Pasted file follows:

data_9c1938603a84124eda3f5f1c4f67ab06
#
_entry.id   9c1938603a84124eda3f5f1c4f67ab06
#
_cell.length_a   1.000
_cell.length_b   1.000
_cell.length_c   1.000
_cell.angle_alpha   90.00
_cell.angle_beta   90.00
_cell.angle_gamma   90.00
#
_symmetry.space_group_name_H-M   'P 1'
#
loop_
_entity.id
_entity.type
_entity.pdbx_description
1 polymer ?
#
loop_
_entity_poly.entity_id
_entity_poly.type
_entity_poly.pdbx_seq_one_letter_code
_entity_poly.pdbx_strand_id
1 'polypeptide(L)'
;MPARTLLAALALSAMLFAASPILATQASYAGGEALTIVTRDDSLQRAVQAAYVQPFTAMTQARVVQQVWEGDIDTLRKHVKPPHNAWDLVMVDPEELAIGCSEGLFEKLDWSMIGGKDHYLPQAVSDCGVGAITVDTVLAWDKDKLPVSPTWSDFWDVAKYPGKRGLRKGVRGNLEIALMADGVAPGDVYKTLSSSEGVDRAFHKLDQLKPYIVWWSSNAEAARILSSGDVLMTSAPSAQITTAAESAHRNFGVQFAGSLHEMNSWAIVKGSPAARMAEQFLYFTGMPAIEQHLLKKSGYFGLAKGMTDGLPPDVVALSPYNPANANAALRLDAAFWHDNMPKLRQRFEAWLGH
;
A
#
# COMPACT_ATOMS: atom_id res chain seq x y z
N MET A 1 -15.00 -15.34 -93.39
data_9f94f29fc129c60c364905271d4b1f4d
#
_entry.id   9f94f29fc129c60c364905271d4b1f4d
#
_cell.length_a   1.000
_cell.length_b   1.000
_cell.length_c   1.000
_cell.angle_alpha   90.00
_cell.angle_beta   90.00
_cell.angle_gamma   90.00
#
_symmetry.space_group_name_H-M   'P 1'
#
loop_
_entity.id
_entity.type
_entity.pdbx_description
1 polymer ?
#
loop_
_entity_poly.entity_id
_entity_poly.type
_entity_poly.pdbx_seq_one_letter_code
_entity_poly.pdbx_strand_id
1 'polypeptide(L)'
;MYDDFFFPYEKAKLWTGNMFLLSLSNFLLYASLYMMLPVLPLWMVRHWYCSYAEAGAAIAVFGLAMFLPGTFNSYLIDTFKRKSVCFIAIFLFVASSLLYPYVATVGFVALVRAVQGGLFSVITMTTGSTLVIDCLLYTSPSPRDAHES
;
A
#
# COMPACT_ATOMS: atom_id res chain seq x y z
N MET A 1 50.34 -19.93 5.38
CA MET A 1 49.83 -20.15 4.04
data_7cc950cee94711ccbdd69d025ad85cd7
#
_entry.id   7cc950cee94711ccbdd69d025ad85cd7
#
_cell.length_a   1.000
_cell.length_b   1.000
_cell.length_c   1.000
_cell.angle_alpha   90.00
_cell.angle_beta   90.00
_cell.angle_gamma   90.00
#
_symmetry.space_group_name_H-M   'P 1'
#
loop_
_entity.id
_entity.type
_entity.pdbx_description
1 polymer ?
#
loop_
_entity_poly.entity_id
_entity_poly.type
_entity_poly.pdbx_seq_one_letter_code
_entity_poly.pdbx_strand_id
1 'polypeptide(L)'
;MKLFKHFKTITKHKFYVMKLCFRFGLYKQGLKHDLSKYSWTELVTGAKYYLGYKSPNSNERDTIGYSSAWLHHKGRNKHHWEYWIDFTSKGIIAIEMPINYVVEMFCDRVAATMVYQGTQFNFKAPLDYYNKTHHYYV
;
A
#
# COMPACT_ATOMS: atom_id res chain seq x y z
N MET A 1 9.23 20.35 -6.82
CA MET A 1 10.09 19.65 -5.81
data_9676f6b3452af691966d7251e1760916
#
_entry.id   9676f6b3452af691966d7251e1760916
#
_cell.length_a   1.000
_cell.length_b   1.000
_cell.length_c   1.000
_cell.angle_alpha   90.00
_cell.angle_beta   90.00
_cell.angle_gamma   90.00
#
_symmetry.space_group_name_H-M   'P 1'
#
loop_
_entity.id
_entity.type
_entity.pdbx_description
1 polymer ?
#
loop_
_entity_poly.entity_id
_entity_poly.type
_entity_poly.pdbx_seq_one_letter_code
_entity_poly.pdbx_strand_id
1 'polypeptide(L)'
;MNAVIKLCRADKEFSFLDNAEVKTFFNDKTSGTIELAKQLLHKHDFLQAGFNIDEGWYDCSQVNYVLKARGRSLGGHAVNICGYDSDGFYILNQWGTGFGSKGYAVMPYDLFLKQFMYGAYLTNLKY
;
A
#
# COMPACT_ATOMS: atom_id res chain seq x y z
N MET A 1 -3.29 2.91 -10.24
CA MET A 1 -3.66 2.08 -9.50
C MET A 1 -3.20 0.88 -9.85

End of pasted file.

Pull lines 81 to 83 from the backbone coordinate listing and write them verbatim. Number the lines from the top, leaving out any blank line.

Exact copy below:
1 polymer ?
#
loop_